Sweaty hands: differences in sweat secretion from palmar and dorsal surfaces



Publication Details

Moreira, C. A., Caldwell, J. N., Mekjavic, I. B. & Taylor, N. A. S. Sweaty hands: differences in sweat secretion from palmar and dorsal surfaces. In: Mekjavic, I. B., Kounalakis, S. N. & Taylor, N. A. S. editors. Environmental Ergonomics XII. Proceedings of the Twelfth International Conference on Environmental Ergonomics; Ljubljana, Slovenia: Biomed d.o.o.; 2007. 289-292.


The hand is one of the most closely studied body segments with respect to sweat secretion, with previous research focussing on its neural control, secretion differences between glabrous and non-glabrous (hairy) skin surfaces, and upon the impact of thermal and non-thermal stimuli on sudomotor function. It is generally considered that the glabrous palmar surfaces are adrenergically activated during times of mental or emotional stress, while the non-glabrous dorsal surfaces are cholinergically innervated, and respond to thermal stimuli (Wolf and Maibach, 1974). However, surprisingly little is known concerning the regional distribution of sweating within the palmar and dorsal surfaces of the hand. Therefore, in this project, we investigated the distribution of sweating within the hand, and measured sweat rates from ten sites on the dorsal and palmar surfaces during mild hyperthermia.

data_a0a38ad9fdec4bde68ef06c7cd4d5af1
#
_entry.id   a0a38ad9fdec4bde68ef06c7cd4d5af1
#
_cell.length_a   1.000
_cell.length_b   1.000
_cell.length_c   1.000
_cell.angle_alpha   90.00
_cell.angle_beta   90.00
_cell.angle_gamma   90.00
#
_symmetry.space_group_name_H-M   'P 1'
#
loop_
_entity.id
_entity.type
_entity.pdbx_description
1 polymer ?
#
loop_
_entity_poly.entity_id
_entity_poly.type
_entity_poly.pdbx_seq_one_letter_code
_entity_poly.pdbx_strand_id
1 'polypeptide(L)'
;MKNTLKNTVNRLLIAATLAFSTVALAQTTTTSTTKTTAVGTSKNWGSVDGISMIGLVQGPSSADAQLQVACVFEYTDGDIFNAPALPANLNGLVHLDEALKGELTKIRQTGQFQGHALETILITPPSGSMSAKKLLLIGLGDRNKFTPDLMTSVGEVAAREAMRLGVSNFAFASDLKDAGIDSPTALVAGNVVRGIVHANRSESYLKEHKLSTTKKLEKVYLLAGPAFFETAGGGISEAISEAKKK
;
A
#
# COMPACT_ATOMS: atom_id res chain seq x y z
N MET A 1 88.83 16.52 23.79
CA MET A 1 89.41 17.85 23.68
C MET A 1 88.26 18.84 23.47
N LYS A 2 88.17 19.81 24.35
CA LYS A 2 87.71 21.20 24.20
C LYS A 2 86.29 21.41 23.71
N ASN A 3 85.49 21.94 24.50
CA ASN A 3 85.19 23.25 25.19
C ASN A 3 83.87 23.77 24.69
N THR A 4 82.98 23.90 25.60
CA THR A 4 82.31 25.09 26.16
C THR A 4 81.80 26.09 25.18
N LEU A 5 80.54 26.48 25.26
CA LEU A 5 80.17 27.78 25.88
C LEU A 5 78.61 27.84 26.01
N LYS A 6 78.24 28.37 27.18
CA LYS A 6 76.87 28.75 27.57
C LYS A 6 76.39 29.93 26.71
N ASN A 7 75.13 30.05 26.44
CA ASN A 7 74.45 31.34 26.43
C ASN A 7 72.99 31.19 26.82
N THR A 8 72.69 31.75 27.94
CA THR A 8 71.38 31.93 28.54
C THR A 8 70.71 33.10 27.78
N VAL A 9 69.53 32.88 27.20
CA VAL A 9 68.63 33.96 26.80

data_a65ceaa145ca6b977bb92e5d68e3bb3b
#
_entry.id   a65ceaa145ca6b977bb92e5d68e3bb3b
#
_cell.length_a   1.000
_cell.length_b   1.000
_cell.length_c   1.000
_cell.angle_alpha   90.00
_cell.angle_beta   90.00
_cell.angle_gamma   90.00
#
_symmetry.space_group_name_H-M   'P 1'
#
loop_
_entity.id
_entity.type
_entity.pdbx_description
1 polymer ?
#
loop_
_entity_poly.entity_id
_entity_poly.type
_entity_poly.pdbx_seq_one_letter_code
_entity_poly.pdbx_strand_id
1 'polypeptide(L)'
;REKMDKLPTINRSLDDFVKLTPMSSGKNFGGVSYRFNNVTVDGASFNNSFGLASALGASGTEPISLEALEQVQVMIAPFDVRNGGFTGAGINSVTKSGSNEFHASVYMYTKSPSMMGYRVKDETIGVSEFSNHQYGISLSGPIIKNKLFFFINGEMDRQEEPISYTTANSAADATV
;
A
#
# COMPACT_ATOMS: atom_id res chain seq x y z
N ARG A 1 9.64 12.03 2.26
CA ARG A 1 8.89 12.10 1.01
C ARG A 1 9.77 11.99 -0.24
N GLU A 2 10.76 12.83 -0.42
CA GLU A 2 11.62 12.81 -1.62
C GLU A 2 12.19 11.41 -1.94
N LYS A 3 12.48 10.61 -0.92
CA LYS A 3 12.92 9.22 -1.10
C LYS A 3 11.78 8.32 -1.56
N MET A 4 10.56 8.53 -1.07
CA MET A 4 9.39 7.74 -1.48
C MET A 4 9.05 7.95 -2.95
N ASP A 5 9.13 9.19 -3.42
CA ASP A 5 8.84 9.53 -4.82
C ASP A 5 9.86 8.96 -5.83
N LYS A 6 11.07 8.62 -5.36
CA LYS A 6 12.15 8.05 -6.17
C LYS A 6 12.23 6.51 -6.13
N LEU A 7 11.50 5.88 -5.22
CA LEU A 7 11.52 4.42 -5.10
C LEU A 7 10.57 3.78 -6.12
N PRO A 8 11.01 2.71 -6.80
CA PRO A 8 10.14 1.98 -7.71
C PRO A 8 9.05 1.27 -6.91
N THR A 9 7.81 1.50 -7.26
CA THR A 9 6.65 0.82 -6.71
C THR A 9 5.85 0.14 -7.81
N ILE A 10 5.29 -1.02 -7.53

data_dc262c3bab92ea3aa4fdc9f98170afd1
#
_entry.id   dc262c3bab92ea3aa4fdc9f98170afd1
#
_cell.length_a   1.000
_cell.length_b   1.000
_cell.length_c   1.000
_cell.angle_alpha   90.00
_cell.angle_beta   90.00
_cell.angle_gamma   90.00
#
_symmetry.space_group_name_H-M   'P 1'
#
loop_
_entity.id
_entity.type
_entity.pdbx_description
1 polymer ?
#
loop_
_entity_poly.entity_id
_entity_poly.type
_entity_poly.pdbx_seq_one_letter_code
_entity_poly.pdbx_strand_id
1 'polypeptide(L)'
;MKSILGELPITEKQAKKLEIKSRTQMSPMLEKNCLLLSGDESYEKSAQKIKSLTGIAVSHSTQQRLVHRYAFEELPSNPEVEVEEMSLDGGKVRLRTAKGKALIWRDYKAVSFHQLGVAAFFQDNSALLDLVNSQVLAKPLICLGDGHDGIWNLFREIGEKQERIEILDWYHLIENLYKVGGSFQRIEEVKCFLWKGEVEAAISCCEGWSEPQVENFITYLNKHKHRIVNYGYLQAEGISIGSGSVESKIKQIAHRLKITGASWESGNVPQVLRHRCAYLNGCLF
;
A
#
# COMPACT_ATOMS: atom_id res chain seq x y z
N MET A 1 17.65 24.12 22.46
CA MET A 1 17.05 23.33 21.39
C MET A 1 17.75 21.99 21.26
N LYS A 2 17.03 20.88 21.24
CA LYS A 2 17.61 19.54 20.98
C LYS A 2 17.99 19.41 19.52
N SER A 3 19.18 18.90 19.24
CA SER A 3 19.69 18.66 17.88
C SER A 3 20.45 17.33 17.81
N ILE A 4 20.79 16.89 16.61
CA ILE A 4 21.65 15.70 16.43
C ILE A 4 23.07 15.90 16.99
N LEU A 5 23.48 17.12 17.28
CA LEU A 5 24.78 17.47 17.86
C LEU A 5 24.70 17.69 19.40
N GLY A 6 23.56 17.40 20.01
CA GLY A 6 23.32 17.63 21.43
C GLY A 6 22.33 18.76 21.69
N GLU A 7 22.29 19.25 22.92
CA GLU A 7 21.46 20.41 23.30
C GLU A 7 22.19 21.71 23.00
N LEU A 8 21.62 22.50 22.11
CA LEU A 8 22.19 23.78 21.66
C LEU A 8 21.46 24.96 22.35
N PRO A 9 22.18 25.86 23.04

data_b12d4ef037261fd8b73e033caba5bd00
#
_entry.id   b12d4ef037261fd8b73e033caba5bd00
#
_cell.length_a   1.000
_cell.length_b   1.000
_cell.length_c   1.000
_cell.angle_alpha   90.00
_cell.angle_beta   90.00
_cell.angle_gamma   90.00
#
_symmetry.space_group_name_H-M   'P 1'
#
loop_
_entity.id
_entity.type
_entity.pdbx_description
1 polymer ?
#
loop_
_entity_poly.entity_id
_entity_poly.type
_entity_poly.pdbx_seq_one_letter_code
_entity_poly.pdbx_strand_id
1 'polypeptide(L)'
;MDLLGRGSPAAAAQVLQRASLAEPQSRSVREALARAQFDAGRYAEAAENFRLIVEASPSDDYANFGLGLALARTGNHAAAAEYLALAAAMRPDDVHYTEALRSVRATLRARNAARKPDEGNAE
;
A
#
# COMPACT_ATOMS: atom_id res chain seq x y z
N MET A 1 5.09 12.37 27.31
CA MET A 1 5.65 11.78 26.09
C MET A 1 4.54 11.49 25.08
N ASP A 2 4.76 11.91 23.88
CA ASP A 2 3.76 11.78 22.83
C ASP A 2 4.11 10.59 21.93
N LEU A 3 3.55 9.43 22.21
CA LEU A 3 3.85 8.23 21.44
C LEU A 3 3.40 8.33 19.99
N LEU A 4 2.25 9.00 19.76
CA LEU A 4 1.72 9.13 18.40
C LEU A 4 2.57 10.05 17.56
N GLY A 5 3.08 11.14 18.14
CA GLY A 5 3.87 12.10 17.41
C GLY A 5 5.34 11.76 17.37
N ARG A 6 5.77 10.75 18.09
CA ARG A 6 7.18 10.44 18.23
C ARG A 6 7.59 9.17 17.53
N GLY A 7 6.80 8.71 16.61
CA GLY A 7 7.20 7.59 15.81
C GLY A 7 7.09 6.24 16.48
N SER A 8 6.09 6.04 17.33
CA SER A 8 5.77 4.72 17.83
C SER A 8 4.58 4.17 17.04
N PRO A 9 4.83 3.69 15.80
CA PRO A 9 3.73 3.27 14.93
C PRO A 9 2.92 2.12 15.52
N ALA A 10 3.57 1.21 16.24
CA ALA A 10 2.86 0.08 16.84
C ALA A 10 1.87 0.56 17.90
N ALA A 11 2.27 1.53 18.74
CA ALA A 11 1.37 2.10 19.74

Link to publisher version (URL)

Environmental Ergonomics Conference

Please refer to publisher version or contact your library.